Brooks (brooksmoses) wrote,

Random electronica.

I picked up a couple of things at the computer surplus store on the way home today. First was a network card for my new 486 computer. Yes, it's actually (mostly) new -- a new-old-stock single-board motherboard with built-in video controller and new enough IDE controller to support large disks, but oddly enough no onboard network card. And it only has one card slot, for an ISA-bus card. The only ISA-bus network cards the store had were some odd four-port ones from a company that's long since gone out of business, but I figured it was worth a shot.

And, indeed, it turned out that FreeBSD's standard drivers work quite happily with it, though it took a bit of looking in documentation from two different network driver files to figure out why -- the controller chip on it is a clone of a fairly standard one. Unfortunately, though, I couldn't get a connection; it would ping itself, but not the rest of the world, and the "connection" lights didn't come on.

Eventually, I figured out why. It's an ethernet card, and a hub, on a single board. And so the ports on it are "hub" ports -- and so, to connect it to my real network hub, I needed to use a crossover cable. For some reason, this seemed rather amusing; I'm not sure why. (Sadly, it's only a 10Mbps connection, so it's not actually much use as a hub.)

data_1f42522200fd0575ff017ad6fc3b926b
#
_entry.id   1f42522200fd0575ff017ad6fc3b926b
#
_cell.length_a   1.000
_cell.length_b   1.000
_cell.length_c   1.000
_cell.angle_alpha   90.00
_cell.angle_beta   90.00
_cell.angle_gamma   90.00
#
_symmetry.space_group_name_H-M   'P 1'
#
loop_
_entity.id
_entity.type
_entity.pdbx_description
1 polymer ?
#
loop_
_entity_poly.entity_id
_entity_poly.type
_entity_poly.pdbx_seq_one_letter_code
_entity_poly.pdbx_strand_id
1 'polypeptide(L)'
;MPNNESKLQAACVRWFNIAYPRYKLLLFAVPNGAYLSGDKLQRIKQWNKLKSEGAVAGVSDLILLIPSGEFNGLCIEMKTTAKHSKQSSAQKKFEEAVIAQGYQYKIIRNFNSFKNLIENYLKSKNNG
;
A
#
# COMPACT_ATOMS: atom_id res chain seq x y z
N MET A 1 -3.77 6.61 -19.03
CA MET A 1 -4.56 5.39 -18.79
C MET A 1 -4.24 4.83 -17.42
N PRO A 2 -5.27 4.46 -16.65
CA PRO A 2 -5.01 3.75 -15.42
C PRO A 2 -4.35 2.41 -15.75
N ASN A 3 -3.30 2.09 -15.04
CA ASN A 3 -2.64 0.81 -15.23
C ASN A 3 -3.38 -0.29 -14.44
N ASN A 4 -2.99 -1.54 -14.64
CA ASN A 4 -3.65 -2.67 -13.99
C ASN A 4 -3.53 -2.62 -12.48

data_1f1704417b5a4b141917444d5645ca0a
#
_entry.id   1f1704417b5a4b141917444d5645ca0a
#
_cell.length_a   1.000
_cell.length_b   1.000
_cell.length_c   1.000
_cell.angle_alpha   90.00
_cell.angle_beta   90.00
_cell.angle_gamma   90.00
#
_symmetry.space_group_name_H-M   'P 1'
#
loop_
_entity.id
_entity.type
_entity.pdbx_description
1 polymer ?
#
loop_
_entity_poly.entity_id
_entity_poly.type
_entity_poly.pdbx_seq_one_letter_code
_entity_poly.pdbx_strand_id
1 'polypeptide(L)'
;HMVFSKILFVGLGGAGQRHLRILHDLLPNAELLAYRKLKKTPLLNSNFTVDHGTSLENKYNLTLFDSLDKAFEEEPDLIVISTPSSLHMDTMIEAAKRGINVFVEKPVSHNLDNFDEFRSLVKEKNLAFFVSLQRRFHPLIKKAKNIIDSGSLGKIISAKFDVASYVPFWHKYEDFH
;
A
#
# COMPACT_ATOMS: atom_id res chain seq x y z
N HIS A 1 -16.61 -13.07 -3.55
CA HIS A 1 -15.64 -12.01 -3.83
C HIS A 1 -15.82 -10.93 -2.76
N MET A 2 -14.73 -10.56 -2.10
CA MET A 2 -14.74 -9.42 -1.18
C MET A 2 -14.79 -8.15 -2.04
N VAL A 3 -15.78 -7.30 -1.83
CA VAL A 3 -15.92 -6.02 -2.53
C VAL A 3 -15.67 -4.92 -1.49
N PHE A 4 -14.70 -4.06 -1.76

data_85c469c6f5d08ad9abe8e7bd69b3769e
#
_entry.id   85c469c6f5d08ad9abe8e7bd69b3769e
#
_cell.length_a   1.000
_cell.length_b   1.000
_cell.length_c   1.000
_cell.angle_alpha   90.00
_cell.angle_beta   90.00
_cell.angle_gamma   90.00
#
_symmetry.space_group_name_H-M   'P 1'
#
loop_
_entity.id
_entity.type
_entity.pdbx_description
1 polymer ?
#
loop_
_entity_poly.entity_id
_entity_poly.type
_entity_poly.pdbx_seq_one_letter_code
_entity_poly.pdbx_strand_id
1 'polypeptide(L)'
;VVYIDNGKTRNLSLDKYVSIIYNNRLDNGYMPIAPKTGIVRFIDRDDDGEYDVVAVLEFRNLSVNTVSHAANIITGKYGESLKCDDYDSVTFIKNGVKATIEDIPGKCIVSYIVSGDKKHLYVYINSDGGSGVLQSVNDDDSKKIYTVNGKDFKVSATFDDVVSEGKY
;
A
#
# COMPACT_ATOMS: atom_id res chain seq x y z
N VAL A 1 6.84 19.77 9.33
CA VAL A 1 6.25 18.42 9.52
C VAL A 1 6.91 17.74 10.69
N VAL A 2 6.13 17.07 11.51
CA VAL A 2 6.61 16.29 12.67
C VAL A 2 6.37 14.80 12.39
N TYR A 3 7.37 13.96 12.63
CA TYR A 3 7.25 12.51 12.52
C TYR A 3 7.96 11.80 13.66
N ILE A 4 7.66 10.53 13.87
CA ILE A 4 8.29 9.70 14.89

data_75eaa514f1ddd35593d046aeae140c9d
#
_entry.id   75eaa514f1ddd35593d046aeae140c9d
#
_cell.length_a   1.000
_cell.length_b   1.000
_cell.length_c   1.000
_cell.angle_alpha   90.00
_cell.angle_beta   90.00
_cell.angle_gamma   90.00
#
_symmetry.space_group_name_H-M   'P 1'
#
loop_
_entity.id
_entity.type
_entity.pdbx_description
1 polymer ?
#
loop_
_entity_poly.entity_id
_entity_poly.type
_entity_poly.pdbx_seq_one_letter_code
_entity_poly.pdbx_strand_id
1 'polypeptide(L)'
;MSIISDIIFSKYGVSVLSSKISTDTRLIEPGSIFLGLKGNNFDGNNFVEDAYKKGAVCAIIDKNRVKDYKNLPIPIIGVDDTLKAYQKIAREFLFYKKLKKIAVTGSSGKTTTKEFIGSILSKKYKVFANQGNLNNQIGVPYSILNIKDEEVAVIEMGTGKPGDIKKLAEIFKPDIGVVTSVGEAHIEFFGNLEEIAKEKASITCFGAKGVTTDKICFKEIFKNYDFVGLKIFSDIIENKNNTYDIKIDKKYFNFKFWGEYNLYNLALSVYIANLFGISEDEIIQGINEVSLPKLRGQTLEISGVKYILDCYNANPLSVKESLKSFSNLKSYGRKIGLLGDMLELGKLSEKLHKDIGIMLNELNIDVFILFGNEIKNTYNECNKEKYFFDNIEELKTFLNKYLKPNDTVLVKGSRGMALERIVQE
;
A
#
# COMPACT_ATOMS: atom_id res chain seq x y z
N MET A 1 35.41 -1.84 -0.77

Also, I picked up a couple of game controllers to play with. I'm a bit confused by them, though -- they're standard original Playstation controllers, down to the "Sony Playstation" logo and the SCPH-1080 part number. But, instead of having Playstation (nine-conductor) cables, they've got flat six-conductor flat cables that look like heavyish-grade phone cables and terminate in an ethernet-style plug. Anyone have an idea what those might go to?

They're also rather interesting on the inside; I hadn't realized just how little electronic circuitry was required to convert fourteen buttons of input into a serial data stream. It's just a couple of tiny 8-bit shift registers (half a square cm each) and some resistors.
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